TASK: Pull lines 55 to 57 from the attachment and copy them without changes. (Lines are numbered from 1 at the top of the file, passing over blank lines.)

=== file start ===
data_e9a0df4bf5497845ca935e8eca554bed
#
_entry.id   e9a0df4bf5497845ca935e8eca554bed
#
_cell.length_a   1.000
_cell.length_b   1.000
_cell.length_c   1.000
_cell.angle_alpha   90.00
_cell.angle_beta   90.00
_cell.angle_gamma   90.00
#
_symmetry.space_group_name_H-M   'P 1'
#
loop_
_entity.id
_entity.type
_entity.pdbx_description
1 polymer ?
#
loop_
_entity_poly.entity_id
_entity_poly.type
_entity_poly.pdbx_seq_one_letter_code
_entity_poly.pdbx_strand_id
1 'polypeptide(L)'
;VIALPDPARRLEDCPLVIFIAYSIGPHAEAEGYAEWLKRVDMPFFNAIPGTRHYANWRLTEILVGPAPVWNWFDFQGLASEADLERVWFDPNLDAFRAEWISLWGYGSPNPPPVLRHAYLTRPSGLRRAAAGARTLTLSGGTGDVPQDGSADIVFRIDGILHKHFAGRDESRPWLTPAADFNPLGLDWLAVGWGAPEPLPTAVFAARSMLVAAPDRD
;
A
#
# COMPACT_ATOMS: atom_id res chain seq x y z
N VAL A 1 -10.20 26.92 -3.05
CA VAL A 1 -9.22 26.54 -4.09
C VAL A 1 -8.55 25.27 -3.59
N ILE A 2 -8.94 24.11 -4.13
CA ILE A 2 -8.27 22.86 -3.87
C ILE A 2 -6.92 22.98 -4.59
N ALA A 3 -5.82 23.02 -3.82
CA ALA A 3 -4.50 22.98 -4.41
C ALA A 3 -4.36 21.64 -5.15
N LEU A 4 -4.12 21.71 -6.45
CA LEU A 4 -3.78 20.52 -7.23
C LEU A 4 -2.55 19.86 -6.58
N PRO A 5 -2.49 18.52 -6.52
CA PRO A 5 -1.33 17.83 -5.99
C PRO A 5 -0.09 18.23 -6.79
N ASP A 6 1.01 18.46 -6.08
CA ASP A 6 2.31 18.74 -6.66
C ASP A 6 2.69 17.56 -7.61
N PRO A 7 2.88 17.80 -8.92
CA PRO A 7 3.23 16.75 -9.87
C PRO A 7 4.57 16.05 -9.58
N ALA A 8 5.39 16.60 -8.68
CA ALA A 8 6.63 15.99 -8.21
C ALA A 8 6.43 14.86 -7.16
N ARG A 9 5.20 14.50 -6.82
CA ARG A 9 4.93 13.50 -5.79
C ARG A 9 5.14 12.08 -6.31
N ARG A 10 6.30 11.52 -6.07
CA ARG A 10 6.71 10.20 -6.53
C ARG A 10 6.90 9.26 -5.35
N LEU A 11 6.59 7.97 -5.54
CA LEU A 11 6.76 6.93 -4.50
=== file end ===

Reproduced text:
N ARG A 9 5.20 14.50 -6.82
CA ARG A 9 4.93 13.50 -5.79
C ARG A 9 5.14 12.08 -6.31